The story you write, you live.
from Rickie Lee Jones’, Wild Girl, (Balm in Gilead CD)
I lived in LA in the early eighties when Rickie Lee Jones’ first album appeared and changed my musical tastes. Everything she described I understood on a level that I could not put into words. I was an LA transplant from back east. She was from Phoenix. The street was foreign to me, and yet. . . . This was Los Angeles, its essence, the place I both loved and hated at the same time and the first place where I had ever felt free enough to be my sometimes terrifying self. My experience of LA may have been different from hers, but she captured the feelings I was having about the place where I wasn’t raised but where I finally grew up.
As quickly as I discovered her, Rickie Lee and I lost touch, or rather I did which I realize in retrospect was a huge mistake. It left a gap, one that was not only self-punishing but pointless. Rickie Lee has consistently been making innovative music and evolving as an artist. Both Pirates and The Magazine are wonderful CDs which I have just recently discovered. I don’t know why or how I missed those works. I will mark it down as one of life’s enduring mysteries.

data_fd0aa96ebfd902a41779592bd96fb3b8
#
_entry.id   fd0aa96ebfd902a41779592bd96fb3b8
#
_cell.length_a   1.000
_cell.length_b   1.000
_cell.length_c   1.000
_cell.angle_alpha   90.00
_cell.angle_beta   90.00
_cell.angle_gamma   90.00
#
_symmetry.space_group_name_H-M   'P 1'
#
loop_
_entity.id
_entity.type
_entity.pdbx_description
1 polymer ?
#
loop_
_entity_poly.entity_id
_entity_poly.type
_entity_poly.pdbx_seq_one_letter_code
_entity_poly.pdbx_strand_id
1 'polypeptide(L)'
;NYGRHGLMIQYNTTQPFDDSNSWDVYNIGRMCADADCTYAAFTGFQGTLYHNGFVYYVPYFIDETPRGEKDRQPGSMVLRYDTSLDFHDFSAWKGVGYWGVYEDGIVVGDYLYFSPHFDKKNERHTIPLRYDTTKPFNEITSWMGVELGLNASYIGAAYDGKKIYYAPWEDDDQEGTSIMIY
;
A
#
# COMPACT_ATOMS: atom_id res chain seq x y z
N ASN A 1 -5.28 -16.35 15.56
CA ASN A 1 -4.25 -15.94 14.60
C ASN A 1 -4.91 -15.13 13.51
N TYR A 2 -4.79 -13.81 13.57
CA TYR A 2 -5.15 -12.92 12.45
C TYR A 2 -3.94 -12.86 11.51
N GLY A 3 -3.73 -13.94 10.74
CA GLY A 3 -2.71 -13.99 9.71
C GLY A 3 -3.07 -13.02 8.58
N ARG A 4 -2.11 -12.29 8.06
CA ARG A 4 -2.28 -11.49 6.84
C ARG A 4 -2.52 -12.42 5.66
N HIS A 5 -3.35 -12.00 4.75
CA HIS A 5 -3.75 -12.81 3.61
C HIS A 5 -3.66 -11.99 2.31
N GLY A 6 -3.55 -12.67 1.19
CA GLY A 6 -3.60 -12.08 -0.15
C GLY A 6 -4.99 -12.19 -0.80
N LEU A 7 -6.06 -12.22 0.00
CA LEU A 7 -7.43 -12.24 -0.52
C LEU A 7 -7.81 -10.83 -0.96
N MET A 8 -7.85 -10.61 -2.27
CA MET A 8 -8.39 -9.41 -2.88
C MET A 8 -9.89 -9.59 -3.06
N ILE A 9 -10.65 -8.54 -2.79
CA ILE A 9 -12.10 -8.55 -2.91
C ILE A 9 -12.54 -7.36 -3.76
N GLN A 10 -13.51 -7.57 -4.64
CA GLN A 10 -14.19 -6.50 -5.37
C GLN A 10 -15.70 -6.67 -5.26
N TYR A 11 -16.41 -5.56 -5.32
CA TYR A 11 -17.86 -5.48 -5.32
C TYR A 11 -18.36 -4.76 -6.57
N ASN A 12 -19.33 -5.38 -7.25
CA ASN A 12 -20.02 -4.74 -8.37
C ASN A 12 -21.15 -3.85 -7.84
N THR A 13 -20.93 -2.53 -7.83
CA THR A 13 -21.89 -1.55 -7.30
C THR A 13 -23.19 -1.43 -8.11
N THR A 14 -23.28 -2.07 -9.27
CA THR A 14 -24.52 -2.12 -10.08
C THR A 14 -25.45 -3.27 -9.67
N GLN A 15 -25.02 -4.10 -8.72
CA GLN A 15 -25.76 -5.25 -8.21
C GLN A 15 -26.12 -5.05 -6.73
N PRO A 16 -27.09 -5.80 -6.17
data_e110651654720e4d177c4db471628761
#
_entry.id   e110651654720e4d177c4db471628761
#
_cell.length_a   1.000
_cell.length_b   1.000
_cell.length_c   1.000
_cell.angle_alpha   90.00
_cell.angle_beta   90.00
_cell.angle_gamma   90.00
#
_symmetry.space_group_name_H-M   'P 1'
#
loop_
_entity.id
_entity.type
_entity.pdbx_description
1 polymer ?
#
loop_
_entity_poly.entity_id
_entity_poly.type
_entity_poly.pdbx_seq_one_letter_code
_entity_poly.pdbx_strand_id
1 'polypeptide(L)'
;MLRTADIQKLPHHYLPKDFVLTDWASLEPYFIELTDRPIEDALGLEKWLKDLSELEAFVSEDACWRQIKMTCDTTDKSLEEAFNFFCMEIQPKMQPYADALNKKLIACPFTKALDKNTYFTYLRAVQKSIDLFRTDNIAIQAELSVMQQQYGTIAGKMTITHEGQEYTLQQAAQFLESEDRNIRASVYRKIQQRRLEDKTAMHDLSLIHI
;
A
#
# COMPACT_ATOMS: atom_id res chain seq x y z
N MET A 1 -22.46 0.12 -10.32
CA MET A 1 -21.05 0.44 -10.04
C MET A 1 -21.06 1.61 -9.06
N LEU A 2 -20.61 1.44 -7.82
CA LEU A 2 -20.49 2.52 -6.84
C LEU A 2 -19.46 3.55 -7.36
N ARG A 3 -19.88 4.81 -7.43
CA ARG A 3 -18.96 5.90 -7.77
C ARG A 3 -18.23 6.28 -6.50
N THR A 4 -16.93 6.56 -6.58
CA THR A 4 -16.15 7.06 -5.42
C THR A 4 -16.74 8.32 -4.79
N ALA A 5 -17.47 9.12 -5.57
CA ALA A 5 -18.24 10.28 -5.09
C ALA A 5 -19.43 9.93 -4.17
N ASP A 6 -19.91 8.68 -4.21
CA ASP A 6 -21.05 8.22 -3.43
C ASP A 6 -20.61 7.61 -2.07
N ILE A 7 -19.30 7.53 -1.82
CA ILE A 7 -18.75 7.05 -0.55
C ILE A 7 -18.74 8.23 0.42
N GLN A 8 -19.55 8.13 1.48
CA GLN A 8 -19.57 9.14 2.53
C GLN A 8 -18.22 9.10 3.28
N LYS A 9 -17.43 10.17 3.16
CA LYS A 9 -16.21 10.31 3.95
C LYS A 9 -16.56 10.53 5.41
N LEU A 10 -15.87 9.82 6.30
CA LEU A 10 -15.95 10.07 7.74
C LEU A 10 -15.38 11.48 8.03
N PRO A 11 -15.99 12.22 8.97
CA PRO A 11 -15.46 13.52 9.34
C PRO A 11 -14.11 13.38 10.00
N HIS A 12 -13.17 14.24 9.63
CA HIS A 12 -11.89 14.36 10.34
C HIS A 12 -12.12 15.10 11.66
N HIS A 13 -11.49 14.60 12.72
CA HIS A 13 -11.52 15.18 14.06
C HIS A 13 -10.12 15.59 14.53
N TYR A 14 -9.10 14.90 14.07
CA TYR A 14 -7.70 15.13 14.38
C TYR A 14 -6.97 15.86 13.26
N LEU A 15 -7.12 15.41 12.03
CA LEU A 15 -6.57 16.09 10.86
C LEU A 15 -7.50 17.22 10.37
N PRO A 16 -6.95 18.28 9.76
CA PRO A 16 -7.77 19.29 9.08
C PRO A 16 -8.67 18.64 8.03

So, when I had a chance to see Rickie Lee last December at the Berklee School of Music in Boston, I took it as an opportunity to not only hear a great performer but to revisit my former self.
I have to say that her concert had the same effect on me that her first album did. She has grown. She has changed. Life has happened. His Jeweled Floor, the song she wrote inspired by her mother’s death, is meant to ease a soul from one life to the next. I had heard the song the week before without realizing it was hers. Just hearing it had sent me into tears for my mother, whom I lost over a year ago. Rickie Lee had written the song that connected me to my most heart opening experience.
And then there was Wild Girl, a song written from Rickie Lee to her daughter on the occasion of her 21st birthday. I don't have a daughter, though, over the years, my two nieces have done an admirable job as stand-ins. But I remember my own wild girl, and my next book, The Map of True Places is the story of a wild girl who has been temporarily tamed. And so, as once before, Rickie Lee, you are speaking directly to me. I promise not to lose touch with you again.